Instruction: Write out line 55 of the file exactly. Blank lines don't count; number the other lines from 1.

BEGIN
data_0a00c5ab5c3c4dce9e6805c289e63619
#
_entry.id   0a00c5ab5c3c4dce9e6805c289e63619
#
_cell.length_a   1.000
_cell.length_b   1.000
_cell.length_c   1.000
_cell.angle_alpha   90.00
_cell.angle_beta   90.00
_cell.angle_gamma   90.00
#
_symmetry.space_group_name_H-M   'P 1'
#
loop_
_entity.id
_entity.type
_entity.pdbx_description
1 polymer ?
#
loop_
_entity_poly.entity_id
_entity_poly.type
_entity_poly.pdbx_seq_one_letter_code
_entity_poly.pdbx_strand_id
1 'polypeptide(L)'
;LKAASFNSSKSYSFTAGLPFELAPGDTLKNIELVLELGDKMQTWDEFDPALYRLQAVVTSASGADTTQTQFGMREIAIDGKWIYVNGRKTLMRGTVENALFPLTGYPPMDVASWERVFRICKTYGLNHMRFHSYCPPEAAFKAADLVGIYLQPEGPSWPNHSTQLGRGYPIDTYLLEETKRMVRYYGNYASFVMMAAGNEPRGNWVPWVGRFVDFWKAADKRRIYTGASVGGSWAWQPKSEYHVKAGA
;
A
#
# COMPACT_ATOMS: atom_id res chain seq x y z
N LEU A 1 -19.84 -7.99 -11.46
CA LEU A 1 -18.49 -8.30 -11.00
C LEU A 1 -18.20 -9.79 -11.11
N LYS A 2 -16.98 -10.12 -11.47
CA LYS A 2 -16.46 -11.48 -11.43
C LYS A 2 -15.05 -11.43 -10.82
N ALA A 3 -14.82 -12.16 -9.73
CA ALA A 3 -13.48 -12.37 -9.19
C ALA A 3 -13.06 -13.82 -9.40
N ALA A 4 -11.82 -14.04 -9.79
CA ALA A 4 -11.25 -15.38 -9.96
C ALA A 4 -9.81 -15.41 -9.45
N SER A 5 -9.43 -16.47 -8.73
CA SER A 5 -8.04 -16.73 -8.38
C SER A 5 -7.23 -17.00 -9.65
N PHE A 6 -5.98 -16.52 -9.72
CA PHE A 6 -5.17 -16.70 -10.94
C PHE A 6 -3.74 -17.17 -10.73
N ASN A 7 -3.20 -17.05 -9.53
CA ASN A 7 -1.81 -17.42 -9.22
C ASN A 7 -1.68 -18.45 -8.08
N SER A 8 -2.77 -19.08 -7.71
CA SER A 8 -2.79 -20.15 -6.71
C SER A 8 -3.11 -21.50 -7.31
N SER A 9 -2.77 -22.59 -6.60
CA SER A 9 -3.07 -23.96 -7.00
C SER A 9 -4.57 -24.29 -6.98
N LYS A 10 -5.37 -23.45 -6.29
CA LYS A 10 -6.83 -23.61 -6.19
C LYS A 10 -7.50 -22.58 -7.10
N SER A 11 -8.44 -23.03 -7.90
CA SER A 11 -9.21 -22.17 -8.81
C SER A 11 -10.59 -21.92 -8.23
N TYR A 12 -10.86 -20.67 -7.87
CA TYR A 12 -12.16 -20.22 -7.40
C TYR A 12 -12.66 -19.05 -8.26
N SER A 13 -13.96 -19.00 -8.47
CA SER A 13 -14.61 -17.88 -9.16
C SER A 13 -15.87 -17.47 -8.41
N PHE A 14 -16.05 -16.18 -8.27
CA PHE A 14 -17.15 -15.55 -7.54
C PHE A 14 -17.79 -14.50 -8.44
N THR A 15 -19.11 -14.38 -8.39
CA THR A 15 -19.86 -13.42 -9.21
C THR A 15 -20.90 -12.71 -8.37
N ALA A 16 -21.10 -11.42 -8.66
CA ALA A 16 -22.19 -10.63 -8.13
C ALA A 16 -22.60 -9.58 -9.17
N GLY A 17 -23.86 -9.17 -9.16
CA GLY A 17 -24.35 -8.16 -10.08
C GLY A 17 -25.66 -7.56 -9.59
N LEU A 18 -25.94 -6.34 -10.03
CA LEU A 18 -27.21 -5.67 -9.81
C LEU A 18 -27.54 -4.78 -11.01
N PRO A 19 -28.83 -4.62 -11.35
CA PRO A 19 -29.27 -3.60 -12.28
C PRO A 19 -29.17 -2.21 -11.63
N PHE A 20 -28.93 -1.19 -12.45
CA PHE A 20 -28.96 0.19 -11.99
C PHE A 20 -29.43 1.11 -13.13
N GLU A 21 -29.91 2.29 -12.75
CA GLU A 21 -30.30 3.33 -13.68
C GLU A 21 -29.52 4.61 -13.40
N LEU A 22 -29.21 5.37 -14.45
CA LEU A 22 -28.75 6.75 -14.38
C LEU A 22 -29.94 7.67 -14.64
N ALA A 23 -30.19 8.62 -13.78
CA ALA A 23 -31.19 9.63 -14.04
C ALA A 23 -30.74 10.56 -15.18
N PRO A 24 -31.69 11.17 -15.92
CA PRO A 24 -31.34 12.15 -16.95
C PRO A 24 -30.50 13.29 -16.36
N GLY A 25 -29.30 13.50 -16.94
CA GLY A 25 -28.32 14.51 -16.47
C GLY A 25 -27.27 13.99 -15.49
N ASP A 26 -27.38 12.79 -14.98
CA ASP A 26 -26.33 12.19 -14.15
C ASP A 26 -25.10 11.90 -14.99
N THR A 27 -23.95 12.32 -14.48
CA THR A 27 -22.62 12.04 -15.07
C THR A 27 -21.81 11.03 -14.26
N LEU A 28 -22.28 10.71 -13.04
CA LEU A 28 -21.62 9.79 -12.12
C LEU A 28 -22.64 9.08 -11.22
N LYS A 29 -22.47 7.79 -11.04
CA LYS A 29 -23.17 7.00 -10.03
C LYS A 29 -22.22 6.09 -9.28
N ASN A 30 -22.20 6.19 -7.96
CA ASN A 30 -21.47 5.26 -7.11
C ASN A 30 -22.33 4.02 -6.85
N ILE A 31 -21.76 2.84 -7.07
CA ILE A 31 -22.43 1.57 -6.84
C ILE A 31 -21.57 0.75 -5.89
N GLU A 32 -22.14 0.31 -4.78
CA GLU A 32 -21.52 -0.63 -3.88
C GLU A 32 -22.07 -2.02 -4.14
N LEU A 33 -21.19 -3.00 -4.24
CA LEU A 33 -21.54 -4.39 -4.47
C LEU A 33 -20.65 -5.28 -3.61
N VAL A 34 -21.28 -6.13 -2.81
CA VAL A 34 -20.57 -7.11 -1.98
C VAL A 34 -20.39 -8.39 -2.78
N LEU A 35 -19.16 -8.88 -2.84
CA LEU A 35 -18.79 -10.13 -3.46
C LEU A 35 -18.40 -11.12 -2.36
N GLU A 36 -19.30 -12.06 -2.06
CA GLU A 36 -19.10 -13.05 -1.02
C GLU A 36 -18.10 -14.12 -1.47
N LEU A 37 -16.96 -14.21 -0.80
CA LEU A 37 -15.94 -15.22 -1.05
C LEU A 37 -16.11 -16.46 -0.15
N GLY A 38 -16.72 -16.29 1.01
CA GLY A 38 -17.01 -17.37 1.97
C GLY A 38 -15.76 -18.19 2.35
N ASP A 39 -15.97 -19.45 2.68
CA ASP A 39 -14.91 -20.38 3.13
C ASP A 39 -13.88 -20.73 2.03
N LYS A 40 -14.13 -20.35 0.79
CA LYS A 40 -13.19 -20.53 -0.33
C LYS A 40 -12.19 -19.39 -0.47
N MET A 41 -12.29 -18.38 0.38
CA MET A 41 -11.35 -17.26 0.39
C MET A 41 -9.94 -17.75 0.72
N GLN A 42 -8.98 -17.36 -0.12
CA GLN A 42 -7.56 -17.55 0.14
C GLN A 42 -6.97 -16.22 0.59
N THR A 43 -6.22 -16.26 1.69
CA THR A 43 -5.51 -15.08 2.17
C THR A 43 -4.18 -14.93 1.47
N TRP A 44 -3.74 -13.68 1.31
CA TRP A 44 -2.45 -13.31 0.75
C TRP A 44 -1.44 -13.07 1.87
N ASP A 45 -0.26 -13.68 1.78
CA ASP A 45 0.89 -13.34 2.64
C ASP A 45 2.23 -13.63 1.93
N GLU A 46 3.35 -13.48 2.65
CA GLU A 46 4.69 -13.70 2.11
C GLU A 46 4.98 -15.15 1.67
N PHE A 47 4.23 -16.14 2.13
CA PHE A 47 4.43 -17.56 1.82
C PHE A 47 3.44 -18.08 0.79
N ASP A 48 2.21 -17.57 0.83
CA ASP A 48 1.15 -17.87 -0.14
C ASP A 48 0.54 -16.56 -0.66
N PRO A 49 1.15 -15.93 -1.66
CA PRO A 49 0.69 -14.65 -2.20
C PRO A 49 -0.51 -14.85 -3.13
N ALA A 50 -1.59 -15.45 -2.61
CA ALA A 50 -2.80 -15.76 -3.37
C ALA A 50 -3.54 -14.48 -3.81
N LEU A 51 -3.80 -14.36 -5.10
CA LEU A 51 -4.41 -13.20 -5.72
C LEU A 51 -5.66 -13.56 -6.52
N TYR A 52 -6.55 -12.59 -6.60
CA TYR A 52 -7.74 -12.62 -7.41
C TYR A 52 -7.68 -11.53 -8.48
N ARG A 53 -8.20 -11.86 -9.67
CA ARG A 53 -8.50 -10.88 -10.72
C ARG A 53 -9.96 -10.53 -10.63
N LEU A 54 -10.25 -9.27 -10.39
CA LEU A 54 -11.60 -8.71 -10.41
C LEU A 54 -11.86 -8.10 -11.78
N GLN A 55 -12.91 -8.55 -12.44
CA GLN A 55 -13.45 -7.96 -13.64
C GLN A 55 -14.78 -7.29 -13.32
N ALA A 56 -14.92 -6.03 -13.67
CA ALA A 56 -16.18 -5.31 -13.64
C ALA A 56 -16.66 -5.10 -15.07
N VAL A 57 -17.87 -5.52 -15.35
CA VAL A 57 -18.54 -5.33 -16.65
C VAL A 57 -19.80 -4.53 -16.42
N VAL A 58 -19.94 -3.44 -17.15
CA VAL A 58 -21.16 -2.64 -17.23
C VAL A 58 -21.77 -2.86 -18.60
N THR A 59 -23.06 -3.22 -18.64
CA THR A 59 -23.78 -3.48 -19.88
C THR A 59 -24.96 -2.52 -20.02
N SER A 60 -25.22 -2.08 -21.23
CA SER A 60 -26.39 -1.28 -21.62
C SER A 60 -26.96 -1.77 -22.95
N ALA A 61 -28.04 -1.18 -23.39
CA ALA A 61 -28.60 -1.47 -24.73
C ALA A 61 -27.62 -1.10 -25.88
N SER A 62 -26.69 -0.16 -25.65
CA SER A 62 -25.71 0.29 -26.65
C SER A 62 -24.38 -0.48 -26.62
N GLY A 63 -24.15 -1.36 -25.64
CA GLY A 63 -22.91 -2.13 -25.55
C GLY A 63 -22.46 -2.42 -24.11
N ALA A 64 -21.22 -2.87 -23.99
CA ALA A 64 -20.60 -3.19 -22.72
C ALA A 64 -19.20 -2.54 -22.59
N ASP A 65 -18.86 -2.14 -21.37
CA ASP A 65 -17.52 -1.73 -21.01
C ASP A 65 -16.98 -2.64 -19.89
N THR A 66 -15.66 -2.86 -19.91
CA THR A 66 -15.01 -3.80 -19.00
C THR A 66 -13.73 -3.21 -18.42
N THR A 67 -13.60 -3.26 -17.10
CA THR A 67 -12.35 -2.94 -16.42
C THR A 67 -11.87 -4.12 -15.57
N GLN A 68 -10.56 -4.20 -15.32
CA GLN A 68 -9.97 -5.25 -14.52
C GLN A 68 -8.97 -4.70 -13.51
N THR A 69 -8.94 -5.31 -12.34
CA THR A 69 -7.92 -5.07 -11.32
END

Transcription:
N SER A 9 -2.77 -22.59 -6.60